The Reader’s Digest

To me, reading was the first internet- you still need some reading skills to truly enjoy the internet today. Reading allowed anyone to travel, share another character’s experience or go back in time-all from the comfort of your own brain. Good quality reading material was important, something I was reminded of a few weeks ago.

“Reader’s Digest” was founded in 1920, I imagine the experience of reading this physically small magazine was made more intense by the isolation of the times. I began reading it when I was very young as we always had stacks of them around the house. My memories are mostly of reading the ‘Digest was during the summer as I wasn’t reading textbooks for school.

Mom and Dad usually let me do whatever I wanted summer mornings until about nine. I remember laying on a bean bag chair, our dog Benji beside me, going through the latest “Laughter in Uniform” or “Humor, the best medicine,” which were both regular features of Reader’s Digest. In my memories, it was always sunny outside with the wind blowing through the open south window,

Reader’s Digest got a nod in the movie, “Fight Club.” The two main characters of the movie are living in a condemned building when one discovers a huge cache of old editions of the ‘Digest. The character’s favorite feature is a series titled “I am Joe’s Body” which later would replace “body” with any human body part. I remember thinking that this feature was understandable to my young mind and answered a lot of questions which I never would have asked out loud.

I have never owned a subscription to “Reader’s Digest.” My parents ordered them for me and so I quit reading them sometime in the 1980’s when I left home. I recently saw a few copies at my mother in-laws place; I grabbed one immediately and started reading. Jeanette noticed my interest and sent a few home with me. Since then, she has kept Lisa and I in a steady stream of high-quality reading.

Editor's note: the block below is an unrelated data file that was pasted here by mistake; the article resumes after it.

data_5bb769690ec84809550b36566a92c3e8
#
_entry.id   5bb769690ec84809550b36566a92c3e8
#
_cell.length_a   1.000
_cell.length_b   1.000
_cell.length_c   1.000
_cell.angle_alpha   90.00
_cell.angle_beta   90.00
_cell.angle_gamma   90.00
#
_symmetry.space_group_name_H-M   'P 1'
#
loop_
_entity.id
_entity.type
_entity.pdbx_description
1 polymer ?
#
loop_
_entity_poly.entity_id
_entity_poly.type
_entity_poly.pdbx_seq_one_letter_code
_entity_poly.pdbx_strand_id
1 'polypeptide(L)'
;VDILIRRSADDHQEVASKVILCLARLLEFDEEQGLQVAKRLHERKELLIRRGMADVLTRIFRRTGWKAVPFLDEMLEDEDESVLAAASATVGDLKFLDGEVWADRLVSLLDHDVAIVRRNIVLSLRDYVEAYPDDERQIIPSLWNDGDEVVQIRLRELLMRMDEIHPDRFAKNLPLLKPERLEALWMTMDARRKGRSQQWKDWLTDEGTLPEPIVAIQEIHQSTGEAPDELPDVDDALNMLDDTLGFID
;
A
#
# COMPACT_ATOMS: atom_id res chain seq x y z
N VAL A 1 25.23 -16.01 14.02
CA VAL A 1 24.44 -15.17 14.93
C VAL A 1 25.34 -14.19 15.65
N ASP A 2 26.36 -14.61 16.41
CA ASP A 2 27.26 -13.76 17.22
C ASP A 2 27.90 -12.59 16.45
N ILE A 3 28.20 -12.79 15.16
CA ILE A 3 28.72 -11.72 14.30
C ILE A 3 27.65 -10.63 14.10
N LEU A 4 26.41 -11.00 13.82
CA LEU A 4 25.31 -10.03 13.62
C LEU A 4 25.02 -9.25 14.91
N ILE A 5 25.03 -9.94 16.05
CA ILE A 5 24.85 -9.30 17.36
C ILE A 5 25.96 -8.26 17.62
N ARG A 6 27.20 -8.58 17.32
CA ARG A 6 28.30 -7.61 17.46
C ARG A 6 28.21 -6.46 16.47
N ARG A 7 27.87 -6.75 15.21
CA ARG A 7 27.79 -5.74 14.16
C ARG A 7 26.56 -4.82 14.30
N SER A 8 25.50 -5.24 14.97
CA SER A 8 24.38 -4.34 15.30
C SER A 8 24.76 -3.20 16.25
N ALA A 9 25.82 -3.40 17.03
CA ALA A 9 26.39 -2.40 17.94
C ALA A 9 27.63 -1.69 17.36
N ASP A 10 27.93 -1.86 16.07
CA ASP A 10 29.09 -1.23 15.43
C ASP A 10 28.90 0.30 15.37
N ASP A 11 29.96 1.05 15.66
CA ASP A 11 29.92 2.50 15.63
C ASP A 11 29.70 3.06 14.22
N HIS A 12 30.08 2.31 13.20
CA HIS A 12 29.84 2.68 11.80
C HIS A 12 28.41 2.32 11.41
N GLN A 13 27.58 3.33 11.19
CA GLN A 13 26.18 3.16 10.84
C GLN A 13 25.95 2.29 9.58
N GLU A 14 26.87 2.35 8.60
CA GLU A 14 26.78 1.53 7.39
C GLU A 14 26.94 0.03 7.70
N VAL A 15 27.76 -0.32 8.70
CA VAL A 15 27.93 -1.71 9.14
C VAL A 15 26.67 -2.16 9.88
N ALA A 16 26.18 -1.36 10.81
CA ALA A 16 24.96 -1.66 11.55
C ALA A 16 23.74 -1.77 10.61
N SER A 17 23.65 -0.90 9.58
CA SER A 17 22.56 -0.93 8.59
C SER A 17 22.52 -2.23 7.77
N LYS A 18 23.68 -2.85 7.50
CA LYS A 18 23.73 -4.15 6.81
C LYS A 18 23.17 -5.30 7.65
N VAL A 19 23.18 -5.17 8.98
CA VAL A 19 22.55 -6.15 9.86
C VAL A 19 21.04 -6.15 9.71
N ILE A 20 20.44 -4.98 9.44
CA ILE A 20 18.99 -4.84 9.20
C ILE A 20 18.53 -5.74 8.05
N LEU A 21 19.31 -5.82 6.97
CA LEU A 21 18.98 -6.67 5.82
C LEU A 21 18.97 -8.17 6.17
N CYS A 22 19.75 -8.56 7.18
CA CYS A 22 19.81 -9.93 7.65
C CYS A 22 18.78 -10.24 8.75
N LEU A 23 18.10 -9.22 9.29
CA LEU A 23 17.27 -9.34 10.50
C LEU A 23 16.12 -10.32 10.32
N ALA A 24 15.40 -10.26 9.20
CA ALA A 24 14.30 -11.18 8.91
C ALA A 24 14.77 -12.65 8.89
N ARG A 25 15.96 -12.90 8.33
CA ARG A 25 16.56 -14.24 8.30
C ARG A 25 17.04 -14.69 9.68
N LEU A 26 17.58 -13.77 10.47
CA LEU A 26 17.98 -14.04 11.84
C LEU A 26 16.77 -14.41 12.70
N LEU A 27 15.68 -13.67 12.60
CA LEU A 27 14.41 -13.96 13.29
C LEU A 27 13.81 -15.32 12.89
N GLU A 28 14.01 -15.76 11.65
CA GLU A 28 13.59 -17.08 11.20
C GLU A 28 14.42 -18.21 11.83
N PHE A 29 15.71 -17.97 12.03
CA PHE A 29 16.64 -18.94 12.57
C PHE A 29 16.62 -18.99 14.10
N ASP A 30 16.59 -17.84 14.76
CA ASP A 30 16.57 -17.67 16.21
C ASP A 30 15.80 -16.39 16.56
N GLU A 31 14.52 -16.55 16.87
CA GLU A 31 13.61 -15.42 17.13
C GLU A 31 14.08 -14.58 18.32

Today’s Reader’s Digest appears to be the same size as it has always been. The “reader’s favorites” still has all the features I enjoyed three decades ago. The stories seem to be skewed more to an older generation as they are pretty nostalgic or have a subject matter about aging health. It still has a good, Midwest feel to it as there are stories about small-town America which works for me. I mean, I can hear about events that occur on each coast of America any time of day, I need stories about me on occasion.

So Reader’s Digest is back in my life, meaning what? I guess it means that I have found a way of thinking based on stories and sentiment that suits me. It also means that whatever space these feelings occupy in my mind is now open again for business. It is like visiting a place you haven’t lived in for a long time which is pretty comforting and kind of like going back in time. It means the wind through the south window, the bean-bag chair, Benji and those nice hours on a summer morning that I scanned “Reader’s Digest” before I went out to bale hay.

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